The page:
The Hindu comes out with half truths to claim ‘mid day meal ban’ in Kerala is a lie

Over the last couple of days, many people, especially celeb journalists have been sharing a news report by left leaning newspaper The Hindu to prove that there was never a ban on mid day meals in Kerala school during Ramzan – as claimed by many right leaning people on Twitter.

However, the report by The Hindu is made up of half truths.

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The first glaring half truth is that the report cites documents and situation of year 2015 to prove there is no ban, while the claim was made in 2013. The report by The Hindu doesn’t cite any official documents belonging to the year 2013, which can conclusively prove that there was no ban.

The report by The Hindu quotes a government official to prove that there is no ban in 2015, and a CPI(M) MP is quoted to prove (indirectly) that there was no ban ever (by inference, no ban in 2013 as well). For The Hindu, a communist MP might be reliable source who will not tell a lie, but we at OpIndia.com are not too sure about that. Nonetheless, there are other problems in the report too.

The government official is quoted saying “timing of schools here are changed during the month and classes end early at 2 p.m. So, we are ensuring that the children are fed before they leave the school.

This proves two things:

  1. School timings are changed during Ramzan in some parts of Kerala.
  2. Authorities have to “ensure” that non-Muslim children are fed during Ramzan.

People who insist on individual liberties and secularism should not be comfortable with the fact that school timings are changed to suit the need of a religious group. However, we know the truth of “secularism” in India, so we can safely assume that school timings changed for Ramzan is not even a concern for the “liberal” activists.

Also, if such activists are fine with school timings being changed for Ramzan, will they be fine with meat shops timings changed during the Jain festival? If yes, we have a solution to meat ban – the meat shops are opened only during the night. This is as innovative as school timings getting over before mid day meal time begins.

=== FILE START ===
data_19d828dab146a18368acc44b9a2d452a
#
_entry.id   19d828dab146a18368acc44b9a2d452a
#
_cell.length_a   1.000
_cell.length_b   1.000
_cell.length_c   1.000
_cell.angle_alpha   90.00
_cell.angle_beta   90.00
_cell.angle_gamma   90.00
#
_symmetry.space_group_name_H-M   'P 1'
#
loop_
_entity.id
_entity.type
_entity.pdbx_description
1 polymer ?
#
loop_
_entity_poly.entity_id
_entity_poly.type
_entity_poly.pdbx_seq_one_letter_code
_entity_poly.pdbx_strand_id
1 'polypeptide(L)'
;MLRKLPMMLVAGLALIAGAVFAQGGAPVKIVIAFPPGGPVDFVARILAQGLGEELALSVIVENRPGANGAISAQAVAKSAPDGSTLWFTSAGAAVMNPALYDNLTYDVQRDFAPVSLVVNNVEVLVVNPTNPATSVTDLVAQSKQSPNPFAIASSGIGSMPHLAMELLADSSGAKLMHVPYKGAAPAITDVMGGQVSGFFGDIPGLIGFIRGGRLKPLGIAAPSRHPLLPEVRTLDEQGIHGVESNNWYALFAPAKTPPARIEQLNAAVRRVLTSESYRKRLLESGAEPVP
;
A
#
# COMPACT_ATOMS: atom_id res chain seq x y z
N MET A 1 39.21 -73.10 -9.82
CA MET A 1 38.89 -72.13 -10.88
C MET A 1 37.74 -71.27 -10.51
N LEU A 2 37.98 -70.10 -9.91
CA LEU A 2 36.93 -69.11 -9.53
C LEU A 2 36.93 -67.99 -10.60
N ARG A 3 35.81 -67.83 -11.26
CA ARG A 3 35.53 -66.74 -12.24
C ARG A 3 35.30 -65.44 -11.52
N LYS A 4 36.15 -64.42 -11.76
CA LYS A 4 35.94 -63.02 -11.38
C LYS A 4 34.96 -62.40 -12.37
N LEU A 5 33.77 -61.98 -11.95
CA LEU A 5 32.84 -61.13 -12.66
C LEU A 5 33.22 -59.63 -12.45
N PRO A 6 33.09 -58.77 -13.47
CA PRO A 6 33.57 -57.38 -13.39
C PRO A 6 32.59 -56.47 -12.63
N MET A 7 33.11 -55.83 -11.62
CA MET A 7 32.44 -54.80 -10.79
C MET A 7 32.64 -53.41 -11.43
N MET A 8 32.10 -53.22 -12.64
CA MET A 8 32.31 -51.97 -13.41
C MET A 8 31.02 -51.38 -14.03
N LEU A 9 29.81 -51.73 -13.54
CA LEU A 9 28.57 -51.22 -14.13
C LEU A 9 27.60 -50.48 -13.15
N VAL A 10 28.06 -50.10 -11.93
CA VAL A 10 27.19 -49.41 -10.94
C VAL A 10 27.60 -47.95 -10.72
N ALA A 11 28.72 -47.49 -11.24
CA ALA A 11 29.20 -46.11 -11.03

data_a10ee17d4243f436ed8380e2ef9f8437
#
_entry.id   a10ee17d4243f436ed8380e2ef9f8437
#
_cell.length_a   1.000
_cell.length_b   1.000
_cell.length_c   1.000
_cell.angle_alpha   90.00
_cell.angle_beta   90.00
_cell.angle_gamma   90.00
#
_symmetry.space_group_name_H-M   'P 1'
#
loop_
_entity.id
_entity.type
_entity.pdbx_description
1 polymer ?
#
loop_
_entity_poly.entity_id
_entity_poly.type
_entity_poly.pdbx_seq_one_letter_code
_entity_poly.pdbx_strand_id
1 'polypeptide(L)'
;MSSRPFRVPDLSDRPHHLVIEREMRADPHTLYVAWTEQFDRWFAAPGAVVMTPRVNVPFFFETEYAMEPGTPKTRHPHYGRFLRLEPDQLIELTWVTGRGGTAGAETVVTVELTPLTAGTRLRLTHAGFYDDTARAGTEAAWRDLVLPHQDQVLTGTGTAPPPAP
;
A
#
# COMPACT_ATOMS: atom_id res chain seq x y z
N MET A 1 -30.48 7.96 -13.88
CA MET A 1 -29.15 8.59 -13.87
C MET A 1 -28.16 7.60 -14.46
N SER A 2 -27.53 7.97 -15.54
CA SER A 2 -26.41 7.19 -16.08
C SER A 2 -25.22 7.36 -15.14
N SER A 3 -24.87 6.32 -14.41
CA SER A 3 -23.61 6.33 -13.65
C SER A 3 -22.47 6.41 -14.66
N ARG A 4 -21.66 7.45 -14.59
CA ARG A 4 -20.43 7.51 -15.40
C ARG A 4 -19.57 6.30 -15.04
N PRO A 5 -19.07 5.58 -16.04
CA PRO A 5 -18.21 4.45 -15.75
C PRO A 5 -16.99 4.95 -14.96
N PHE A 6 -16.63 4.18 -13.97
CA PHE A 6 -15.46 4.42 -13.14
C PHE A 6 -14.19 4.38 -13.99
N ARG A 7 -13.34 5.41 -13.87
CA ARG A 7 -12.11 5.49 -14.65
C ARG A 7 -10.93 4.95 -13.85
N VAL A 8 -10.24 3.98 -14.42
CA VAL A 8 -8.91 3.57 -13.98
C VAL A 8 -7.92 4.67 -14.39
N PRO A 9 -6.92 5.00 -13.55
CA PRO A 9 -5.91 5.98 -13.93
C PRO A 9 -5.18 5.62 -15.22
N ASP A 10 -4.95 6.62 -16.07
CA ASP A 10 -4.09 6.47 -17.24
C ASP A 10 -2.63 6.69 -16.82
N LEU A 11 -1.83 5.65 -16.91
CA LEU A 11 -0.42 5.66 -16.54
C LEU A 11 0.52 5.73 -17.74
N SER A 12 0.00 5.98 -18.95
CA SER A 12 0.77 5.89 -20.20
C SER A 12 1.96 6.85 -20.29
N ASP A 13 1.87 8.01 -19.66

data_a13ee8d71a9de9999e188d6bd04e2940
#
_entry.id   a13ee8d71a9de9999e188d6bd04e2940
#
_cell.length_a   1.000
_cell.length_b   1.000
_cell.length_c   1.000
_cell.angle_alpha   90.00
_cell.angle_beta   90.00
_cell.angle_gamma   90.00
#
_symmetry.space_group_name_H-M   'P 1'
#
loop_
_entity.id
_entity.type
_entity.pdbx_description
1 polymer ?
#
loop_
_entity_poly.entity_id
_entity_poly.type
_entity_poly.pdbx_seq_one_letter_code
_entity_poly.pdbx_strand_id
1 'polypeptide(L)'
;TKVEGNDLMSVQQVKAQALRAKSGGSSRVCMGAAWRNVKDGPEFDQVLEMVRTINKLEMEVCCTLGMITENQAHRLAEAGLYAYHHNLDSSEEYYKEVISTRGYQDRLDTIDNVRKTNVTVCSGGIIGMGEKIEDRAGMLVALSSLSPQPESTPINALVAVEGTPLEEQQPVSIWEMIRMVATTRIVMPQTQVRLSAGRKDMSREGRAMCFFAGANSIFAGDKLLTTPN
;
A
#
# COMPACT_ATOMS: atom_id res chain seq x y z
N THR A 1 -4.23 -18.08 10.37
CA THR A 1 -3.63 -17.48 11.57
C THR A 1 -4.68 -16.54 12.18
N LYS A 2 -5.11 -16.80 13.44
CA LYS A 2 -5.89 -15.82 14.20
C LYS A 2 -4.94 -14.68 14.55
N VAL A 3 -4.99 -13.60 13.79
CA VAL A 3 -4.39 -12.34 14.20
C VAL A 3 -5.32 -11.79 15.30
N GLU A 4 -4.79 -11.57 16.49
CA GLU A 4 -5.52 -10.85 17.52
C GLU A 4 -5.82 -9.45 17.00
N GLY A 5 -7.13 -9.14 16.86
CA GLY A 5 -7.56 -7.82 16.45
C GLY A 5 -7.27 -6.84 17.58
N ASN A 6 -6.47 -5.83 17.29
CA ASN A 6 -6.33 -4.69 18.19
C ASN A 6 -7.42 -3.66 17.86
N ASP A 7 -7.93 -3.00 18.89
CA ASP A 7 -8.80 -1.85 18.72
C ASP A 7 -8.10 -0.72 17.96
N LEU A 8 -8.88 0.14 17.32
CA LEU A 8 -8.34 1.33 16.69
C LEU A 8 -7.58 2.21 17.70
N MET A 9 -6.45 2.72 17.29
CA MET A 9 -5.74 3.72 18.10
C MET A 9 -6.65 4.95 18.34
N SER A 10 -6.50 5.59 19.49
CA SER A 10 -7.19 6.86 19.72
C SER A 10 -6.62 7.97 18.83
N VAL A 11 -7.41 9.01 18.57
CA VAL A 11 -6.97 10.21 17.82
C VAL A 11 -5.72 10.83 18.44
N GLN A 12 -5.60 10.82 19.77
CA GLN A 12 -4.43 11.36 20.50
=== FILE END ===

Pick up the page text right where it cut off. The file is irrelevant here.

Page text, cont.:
The second point – that the authorities are “ensuring” that children are fed – clearly hints towards the fact that many children might not getting mid day meals earlier, due to which authorities have to “ensure” that the same doesn’t happen in 2015.

It’s easy to guess what would have been happening earlier. School gets over by the mid day meal timing. Majority of the students from Muslim communities leave due to Ramzan. A few non-Muslim students now have to assertively demand their mid day meal is cooked and given to them. It is anyone’s guess how many kids will do that. Practical thing to do will be to go back home as the school is virtually closed.

So even if there was no “official ban” on mid day meals, it was very difficult for a non-Muslim kid to have it. This difficulty is confirmed by this news report and this video report that talk about the controversy that had erupted in 2013.

Remember when porn sites were blocked, it was called “porn ban”. Technically there was no ban on porn; you were free to watch porn, but practically it was impossible to watch it online (assuming you didn’t know about proxies). So if mid day meal is made impractical to have, is calling it a “mid day meal ban” so wrong? Why should one group have that literary freedom to use the term “ban” while the other group is subjected to legal and technical standards?

In essence, the report by The Hindu doesn’t cite any document that can either prove or disprove the claimed mid day meal ban in 2013, but it surely leaves enough hints to conclude that the situation could have been as bad as a ban.

Editorial team of OpIndia.com

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